Last year, Dr. James Watson, the noble prize winner, part of a team responsible for the discovery of the structure of DNA declared that beating cancer was possible by 2020. His argument in the NY Times was that if we really focused money into basic science cancer research rather than clinical cancer treatment centers, this recommendation turned out to be politically unacceptable and he was kicked out of the cancer advisory center.
What seems to really connect with Dr. Watson’s statement is that our most cutting edge cancer therapeutics are often based on ancient hypothesises or assumptions.
Take Angiogenesis as an example(the need for tumors to create their own blood supply to sustain themselves), this mechanism of action was proposed by Dr. Judah Folkman back in the early 70’s and after much resistance in the scientific community accepted decades later. As a result of Dr. Folkman’s work and the the development of drugs that choked off the creation of new blood supplies to cancer cells our latest generation of Cancer therapeutics have emerged (Erbitux, Herceptin, Velcade and Tarceva). One seemingly important point here should be the glacial pace of Cancer development over the last couple of decades and our need to innovate out of this deadly lethargic pace of innovation.
Understanding how to differentiate between cancers
The good news is that biotech’s and pharma companies are heavily investing in new experimental therapies (arguably the number 1 target for therapeutic development) through the use of newer genomic technologies and an increased understanding of how to really separate out different variations of cancer. Herceptin (Trastuzumab) only works well for certain types of breast cancer, typically on those breast cancers that over express HER2 but when it’s appropriately used it can have a substantial effect, further reducing relapse risk in some women by 50%.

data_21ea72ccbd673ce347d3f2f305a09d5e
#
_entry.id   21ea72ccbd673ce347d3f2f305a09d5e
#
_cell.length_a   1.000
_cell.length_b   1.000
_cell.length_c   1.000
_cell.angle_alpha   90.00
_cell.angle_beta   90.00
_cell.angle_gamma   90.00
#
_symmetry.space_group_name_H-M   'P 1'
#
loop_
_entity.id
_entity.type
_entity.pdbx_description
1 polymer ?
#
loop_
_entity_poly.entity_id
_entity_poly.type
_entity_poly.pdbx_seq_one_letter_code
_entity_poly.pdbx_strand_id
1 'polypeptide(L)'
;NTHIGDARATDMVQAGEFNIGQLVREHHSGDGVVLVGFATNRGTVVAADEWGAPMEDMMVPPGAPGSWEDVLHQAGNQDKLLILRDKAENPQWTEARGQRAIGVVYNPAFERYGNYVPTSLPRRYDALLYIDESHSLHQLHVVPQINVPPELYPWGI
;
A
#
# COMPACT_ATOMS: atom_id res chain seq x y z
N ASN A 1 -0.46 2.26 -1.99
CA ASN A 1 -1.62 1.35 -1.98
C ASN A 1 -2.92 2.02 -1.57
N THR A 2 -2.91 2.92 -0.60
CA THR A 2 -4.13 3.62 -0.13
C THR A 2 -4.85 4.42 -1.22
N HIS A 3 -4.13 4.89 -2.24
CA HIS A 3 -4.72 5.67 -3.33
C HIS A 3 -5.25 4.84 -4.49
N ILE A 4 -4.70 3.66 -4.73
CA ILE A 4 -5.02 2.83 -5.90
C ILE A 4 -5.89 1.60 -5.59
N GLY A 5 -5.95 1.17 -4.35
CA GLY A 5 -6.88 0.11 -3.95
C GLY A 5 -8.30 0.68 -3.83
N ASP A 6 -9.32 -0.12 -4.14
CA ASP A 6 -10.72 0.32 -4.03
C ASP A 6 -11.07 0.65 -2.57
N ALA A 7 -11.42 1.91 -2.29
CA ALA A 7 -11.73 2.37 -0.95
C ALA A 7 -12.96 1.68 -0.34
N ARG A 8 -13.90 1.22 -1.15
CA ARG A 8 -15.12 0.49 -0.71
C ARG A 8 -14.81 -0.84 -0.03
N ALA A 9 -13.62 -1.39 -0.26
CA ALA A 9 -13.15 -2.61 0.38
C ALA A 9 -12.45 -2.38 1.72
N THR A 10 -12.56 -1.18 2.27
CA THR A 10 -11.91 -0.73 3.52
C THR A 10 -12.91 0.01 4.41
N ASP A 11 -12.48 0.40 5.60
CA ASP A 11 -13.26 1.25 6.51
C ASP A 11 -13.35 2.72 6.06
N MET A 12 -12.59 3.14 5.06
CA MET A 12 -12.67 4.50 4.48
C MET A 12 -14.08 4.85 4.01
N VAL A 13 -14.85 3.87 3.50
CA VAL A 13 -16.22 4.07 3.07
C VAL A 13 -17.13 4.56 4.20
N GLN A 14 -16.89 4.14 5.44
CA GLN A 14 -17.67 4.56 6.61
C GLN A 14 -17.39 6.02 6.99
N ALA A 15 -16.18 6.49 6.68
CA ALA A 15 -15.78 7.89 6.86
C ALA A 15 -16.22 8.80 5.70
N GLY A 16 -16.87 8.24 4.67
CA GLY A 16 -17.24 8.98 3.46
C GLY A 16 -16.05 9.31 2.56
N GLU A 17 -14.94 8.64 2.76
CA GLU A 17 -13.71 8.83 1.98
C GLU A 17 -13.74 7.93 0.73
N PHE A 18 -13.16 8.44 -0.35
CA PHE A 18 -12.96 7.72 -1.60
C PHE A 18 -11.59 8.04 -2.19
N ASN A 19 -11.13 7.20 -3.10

Future Cancer treatments
Increasingly, there’s a consensus that not only do cancers have to be specifically targeted based on their specific genomic mutations (which can be a daunting task based on the latest findings of 23,000 mutations in a sequenced lung cancer cell) but it seems likely that cancers will also have to be treated with a combination of therapeutics to reduce the risk of resistance developing (a similar concept to treating bacterial infections). As a result many current studies are ongoing to identify effective combination therapies and over time will likely be a combination of better and better biologic therapies (protein,RNAi and cellular) as well as through the use of targeted radiotherapy and surgery.